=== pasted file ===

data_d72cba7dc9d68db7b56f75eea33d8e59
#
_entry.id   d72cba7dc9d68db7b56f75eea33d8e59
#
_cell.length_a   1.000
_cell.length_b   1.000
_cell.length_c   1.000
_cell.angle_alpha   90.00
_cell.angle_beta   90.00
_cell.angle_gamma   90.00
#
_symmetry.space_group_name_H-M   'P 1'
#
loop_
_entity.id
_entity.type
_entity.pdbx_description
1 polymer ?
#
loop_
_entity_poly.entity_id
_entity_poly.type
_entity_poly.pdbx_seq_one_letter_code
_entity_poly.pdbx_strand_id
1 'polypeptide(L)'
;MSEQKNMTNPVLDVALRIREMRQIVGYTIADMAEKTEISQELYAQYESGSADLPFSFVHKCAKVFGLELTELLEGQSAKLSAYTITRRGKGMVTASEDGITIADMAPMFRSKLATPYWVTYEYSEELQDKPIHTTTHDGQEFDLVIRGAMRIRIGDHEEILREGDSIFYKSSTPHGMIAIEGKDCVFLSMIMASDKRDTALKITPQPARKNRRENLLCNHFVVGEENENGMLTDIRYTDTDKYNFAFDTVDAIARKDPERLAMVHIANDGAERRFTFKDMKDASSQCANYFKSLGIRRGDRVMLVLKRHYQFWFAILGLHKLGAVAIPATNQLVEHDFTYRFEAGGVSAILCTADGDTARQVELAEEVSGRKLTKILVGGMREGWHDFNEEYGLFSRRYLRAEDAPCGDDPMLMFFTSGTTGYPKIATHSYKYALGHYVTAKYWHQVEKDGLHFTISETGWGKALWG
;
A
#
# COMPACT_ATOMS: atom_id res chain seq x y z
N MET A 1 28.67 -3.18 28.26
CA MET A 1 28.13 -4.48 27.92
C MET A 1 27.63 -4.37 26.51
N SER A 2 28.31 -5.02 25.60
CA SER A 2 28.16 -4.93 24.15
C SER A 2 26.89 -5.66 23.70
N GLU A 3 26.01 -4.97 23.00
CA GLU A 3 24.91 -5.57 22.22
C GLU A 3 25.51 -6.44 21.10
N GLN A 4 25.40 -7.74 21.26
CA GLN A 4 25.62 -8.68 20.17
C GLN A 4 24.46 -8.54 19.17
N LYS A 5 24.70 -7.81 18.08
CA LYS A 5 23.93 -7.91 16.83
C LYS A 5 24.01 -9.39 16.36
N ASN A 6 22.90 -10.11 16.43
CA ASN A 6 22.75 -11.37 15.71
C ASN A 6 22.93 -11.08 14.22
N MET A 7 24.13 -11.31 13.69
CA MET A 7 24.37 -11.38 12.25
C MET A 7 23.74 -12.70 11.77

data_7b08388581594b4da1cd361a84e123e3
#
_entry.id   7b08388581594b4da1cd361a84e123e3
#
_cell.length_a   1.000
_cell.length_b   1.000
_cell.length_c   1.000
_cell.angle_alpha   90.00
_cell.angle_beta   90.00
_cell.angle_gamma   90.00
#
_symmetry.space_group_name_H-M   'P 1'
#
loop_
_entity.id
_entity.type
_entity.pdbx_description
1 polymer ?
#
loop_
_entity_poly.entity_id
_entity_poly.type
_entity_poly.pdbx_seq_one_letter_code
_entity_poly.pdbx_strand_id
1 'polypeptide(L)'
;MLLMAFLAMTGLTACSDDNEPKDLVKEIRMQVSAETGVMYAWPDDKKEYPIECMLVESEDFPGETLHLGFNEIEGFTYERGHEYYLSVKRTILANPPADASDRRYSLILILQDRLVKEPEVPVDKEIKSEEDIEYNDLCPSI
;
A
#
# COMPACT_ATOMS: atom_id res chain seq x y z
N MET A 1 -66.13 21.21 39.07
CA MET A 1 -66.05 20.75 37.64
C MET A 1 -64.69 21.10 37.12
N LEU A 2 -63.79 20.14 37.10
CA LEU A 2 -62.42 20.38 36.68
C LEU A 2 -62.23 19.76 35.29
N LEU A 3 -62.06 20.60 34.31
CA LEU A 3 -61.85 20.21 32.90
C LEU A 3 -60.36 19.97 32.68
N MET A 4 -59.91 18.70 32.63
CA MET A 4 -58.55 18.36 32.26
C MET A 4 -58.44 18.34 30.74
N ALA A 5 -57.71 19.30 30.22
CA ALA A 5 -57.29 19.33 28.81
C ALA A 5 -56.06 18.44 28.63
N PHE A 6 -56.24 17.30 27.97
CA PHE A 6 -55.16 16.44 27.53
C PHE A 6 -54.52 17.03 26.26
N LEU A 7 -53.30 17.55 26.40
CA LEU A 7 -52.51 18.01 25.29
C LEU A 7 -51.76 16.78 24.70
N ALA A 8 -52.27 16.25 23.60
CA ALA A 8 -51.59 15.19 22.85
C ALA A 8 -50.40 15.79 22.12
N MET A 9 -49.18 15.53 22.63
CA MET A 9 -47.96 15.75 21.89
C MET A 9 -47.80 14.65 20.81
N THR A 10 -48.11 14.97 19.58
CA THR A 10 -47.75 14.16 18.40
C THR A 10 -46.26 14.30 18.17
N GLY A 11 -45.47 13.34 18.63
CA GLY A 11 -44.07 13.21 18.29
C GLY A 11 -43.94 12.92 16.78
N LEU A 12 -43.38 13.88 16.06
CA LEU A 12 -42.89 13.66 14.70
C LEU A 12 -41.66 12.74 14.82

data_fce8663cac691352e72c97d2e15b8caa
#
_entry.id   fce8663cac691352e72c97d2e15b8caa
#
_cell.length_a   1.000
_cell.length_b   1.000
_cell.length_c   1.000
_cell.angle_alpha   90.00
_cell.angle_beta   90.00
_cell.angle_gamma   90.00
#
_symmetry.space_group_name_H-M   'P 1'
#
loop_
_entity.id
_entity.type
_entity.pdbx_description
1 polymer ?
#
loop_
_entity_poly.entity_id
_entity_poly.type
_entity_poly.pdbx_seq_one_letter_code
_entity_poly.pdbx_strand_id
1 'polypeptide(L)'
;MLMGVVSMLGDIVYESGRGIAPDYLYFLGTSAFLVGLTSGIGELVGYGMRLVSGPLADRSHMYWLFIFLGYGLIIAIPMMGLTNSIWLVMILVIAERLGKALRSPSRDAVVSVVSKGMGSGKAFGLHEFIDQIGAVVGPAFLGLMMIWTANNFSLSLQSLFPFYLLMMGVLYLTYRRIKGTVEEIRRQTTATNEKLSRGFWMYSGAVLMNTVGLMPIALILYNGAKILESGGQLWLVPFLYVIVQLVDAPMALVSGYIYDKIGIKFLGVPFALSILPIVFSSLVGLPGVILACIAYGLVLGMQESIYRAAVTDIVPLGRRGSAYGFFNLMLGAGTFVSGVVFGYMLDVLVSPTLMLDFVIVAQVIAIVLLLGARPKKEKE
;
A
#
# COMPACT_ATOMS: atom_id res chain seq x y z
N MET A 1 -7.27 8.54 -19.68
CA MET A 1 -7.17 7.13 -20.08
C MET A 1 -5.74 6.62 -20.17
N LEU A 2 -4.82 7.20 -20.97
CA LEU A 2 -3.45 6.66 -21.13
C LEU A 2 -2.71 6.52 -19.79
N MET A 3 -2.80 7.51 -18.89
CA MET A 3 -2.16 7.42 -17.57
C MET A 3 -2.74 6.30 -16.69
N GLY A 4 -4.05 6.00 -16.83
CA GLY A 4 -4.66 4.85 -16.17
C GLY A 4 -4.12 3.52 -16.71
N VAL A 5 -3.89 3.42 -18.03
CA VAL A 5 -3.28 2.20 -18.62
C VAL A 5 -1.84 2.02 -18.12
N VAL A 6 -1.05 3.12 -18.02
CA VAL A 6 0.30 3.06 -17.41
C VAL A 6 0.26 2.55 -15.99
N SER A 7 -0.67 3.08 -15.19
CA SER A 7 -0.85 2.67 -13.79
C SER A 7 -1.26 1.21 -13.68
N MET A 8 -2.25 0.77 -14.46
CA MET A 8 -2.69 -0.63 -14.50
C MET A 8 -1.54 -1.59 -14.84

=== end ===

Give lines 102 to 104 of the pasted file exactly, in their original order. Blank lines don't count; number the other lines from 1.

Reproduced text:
C LEU A 7 -51.76 16.78 24.70
N ALA A 8 -52.27 16.25 23.60
CA ALA A 8 -51.59 15.19 22.85